Sunday, October 26, 2014

The Consumer Price Index is Rigged Against Social Security Recipients

Staff Writer, R.Patrick Chapman
Economics / Cost of Living 
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The federal government is again cheating those people who rely on Social Security a real cost of living increase: 
Come January [2015], nearly 60 million Social Security recipients will get benefit increases averaging $20 a month, the third straight year of historically small pay hikes.

The 1.7 percent cost-of-living adjustment, or COLA, will also boost government benefits for millions of disabled veterans, federal retirees and people drawing disability payments for the poor.
But what if the numbers we are being fed are inaccurate because of a numbers game and political maneuvering?

That is where the Alternative Consumer Price Index comes in. Why can there be an alternative? 
 
Let's take a gander at the charts:


Consumer Price Index Has Been Reconfigured Since Early-1980s
So As to Understate Inflation versus Common Experience
  • CPI no longer measures the cost of maintaining a constant standard of living.
  • CPI no longer measures full inflation for out-of-pocket expenditures.
  • With the misused cover of academic theory, politicians forced significant underreporting of official inflation, so as to cut annual cost-of-living adjustments to Social Security, etc.
  •  Politicians look to expand further the concept of artificially-suppressed cost-of-living adjustments in current budget-deficit negotiations, through the use of the Chained-CPI (see Special C-CPI Supplement at end of this document).
  • Use of the CPI to adjust retirement benefits, private income or to set investment goals impairs the ability of retirees, income earners and investors to stay ahead of inflation.
  • Understated inflation used in estimating inflation-adjusted growth has created the illusion of recovery in reported GDP.
So the Consumer Price Index is rigged like a shell game. An accurate inflationary rate is nonexistent. What does that do to people who rely on the Social Security system:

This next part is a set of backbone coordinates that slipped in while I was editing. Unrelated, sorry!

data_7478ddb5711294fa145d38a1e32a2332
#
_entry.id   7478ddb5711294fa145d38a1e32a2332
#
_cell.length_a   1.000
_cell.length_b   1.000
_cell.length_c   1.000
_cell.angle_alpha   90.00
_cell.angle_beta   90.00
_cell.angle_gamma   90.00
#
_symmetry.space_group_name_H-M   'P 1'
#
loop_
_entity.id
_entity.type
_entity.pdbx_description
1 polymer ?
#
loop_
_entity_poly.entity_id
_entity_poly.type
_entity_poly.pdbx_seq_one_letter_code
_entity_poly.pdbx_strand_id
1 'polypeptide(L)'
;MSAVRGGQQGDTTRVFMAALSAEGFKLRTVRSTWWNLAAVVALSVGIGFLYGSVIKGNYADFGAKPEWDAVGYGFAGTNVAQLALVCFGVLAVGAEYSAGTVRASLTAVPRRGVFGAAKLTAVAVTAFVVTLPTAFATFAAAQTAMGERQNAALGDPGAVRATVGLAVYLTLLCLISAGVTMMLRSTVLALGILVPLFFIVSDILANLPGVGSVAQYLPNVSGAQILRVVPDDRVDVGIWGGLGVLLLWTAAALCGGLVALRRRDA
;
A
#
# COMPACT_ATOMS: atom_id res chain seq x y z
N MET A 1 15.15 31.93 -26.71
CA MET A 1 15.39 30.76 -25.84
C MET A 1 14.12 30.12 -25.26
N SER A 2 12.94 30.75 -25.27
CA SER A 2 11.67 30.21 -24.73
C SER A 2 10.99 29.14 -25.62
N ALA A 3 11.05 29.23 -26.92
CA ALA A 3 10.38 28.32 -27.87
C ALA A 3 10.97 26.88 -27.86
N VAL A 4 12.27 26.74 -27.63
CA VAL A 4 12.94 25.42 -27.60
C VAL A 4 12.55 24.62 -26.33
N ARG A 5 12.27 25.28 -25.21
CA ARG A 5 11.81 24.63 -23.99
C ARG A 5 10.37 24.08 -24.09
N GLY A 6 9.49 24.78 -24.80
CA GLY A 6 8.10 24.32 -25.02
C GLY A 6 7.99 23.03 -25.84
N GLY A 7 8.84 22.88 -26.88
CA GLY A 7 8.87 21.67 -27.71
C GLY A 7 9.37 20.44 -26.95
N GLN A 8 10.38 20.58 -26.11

"Seniors across this nation understand how important having an accurate measure of their real costs is to their day-to-day survival," said Max Richtman, who heads the National Committee to Protect Social Security and Medicare. "While there has been a lot of talk in Washington about the need to find a more accurate COLA formula, unfortunately that attention has largely focused on ways to cut the COLA even further."
Once upon a time, the CPI was used to calculate and maintain a constant standard of living. Now the CPI is used as a political and cost cutting tool. All the while, the CPI does not allow individuals on a fixed income to keep up with customary societal cost increases. 
The Boskin Commission Report, December 4, 1996, actually used steak and chicken for its substitution example. The examples used in arguing for changing the CPI clearly were tied to prices rising and resulting consumer demand shifting to a lower-quality product. Simply put, that was the destruction of the cost-of-maintaining-a-constant-standard-of-living concept and was the primary consideration of those seeking to change the CPI, although other issues would come into play. The drive here was as to get a lower inflation reading, irrespective of whether the data were “more-accurate.”

So buy chicken instead of steak, I mean, buy imitation chicken instead of chicken because the federal government has changed the definition of cost of living to: the cost the government does not want to show it owes the poorest and most vulnerable of the nation.

Because the bottom line is more important to elected officials than maintaining any acceptable standard of living for the elderly or disabled.

Kudos. That is a true Christian stance, not.

When it comes to increasing the salaries of Congress, all bets are on the fact that the CPI is not used, but is rather a self-congratulatory raise of ten percent or more. Maybe we should tie Congress's pay increases to the same CPI used for Social Security recipients. While we are at it, we should take away Congress's premium health care and give them Medicare, then we will see how fast that program is fixed for real usability.

Then perhaps debates over Chained CPI and other measures to decrease spending at the cost of people will end. Of course, we could just stop a war or seven. Maybe we could cut costs by halting defense spending on illegal actions against sovereign nations.

Now there's a thought.


Source: Shadow Government Statistics, CBS 5 News,

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